Chinese actress Joan Chen has certainly come a long way since reaching these shores over twenty years ago. Born into a family of doctors, Chen started her acting career in her native China at the age of 14 by playing a 'guerilla girl' in a state-produced propaganda film. By her late teens, she had already went on to star in several commercial productions, which culminated in being awarded a best film actress award for her role in "Little Flower". In addition, her quick rise through the ranks of the Chinese film industry earned her the label as the 'Elizabeth Taylor of China'. However, at what seemed to be the pinnacle of her film career in her native China, she followed her parents to New York City in 1981, where they had accepted fellowships at a local hospital.
For the next few years, she attended college at the State University of New York, and eventually went on to study filmmaking at California State University in Northridge. Though she managed to find a few small roles in films and television, her North American film career kicked into high gear when she was then literally 'discovered' while walking through the Lorimar parking lot by producer Dino De Laurentis, who cast Chen in "Tai-Pan". Though the film ultimately tanked, her participation put her on the radar of Hollywood casting agents, which landed her two high-profile roles: her critically-acclaimed performance in "The Last Emperor", and her regular role on David Lynch's "Twin Peaks".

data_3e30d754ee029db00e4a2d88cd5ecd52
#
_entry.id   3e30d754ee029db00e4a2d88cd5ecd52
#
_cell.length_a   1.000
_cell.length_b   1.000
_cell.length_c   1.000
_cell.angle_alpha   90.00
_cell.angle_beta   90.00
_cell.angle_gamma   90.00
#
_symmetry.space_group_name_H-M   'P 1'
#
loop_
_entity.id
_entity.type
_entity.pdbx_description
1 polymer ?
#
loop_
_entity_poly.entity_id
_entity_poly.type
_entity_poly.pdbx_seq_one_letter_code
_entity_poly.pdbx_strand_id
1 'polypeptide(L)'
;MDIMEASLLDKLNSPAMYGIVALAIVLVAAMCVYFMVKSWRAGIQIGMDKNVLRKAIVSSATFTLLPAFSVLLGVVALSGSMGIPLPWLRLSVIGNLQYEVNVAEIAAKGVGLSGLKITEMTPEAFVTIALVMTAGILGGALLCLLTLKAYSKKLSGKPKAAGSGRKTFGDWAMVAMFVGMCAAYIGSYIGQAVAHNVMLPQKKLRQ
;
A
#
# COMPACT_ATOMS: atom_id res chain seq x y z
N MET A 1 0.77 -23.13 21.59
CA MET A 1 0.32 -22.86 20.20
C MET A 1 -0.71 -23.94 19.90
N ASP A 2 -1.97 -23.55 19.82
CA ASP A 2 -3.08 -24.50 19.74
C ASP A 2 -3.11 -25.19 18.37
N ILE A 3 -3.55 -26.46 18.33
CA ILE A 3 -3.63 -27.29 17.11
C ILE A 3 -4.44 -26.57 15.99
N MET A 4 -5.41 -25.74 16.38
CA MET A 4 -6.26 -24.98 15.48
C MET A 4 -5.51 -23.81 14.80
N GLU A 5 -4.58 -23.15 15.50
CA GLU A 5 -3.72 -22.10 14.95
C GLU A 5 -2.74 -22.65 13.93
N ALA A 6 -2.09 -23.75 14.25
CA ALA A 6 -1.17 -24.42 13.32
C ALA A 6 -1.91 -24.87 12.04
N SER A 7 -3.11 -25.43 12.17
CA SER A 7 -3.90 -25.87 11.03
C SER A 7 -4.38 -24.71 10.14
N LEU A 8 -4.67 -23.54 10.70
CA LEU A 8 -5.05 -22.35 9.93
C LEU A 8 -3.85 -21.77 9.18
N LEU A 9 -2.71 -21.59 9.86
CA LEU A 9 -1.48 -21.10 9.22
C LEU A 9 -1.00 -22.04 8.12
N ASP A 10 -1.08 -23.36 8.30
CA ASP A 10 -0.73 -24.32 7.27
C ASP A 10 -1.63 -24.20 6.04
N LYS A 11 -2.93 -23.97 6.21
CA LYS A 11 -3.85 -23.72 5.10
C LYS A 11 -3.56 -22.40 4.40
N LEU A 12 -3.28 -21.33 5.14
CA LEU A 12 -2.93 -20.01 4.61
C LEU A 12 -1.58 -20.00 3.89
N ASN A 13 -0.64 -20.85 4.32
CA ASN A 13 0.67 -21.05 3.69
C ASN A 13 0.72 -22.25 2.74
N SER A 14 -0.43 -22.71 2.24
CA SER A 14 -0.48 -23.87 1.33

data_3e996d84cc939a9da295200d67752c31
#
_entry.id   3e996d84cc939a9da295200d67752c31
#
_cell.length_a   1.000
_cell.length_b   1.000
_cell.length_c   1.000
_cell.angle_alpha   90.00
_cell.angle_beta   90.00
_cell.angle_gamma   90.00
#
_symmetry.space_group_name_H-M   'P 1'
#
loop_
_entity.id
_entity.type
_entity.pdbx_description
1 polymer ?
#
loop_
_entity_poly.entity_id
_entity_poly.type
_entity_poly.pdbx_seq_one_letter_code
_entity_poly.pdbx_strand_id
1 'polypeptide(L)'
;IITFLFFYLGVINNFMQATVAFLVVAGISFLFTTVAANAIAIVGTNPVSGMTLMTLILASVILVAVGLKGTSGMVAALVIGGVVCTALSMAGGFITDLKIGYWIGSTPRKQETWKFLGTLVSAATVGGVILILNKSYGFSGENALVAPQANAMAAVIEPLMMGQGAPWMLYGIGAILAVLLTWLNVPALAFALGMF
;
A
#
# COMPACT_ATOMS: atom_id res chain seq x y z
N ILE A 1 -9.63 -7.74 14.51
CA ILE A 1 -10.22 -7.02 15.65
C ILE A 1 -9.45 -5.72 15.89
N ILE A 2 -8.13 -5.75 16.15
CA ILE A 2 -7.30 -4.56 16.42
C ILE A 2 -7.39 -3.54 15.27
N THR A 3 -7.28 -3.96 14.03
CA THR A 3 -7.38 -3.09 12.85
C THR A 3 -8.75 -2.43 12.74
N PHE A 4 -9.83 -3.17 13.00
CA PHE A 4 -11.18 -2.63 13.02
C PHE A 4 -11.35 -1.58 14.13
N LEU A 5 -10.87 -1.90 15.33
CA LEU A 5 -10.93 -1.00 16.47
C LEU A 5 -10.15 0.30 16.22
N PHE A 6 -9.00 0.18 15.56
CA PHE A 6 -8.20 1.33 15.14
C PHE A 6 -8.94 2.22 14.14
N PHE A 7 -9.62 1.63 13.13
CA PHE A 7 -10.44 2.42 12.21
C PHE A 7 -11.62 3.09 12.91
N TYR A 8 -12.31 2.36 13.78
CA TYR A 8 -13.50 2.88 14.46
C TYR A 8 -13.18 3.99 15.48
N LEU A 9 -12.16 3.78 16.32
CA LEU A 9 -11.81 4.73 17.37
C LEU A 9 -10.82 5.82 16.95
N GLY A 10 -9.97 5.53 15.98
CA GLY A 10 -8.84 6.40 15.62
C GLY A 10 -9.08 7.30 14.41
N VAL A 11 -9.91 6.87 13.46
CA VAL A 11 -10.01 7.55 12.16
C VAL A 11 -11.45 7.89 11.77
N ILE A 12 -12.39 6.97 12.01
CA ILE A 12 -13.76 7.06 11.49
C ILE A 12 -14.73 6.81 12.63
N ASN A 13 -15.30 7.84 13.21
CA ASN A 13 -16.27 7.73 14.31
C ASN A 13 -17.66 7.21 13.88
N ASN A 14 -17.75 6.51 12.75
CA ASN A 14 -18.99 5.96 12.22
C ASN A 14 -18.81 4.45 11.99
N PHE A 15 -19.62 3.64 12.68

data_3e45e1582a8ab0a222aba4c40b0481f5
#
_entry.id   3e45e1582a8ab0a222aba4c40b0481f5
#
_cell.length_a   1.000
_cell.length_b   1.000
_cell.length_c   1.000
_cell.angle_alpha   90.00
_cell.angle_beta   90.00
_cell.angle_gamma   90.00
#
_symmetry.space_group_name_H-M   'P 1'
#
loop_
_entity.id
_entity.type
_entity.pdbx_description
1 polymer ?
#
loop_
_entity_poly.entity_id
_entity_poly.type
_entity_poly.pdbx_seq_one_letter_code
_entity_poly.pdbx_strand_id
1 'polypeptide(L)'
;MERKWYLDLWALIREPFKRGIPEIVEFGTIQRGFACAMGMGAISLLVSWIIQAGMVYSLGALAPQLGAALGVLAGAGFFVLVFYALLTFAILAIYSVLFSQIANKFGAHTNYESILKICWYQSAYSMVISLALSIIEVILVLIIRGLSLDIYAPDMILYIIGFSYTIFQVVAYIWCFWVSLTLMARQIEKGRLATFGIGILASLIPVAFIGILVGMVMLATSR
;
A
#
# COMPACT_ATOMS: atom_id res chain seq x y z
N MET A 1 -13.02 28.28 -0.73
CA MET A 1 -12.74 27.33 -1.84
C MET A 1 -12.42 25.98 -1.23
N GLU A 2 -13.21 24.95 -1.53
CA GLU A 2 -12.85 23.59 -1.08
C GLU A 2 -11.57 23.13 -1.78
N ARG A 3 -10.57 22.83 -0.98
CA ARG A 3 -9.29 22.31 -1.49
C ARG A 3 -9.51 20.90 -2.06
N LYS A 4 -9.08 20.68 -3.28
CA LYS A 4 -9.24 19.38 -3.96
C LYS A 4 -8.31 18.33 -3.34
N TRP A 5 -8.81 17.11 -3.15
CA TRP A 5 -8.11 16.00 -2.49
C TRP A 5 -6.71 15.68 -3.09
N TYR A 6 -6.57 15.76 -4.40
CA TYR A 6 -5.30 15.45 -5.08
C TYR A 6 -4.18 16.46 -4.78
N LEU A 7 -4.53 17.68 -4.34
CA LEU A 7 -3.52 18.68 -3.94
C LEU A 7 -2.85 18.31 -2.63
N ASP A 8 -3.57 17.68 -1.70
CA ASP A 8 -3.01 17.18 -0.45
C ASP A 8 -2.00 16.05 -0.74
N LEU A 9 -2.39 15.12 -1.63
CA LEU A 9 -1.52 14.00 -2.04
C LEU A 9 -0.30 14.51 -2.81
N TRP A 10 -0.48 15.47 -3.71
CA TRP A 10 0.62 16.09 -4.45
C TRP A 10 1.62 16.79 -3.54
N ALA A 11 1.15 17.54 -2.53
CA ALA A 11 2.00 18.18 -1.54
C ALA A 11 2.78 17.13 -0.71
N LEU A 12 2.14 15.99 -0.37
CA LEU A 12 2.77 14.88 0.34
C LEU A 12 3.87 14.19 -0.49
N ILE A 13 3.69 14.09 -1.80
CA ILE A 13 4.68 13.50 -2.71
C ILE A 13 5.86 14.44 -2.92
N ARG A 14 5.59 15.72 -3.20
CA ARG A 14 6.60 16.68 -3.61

Unfortunately, her acting career saw a major downturn in the years that followed, with forgettable roles in a number of big-budget flops, including "Judge Dredd". With a dearth of decent Asian female roles in Hollywood, Chen decided to go back to school, where she earned a degree in filmmaking and re-emerged into Hollywood as a director. Finally, in 1999, came her directorial debut, "Xiu Xiu: The Sent Down Girl", a critically acclaimed, memorable, and very personal film about a girl sent to the countryside for reeducation during the Cultural Revolution.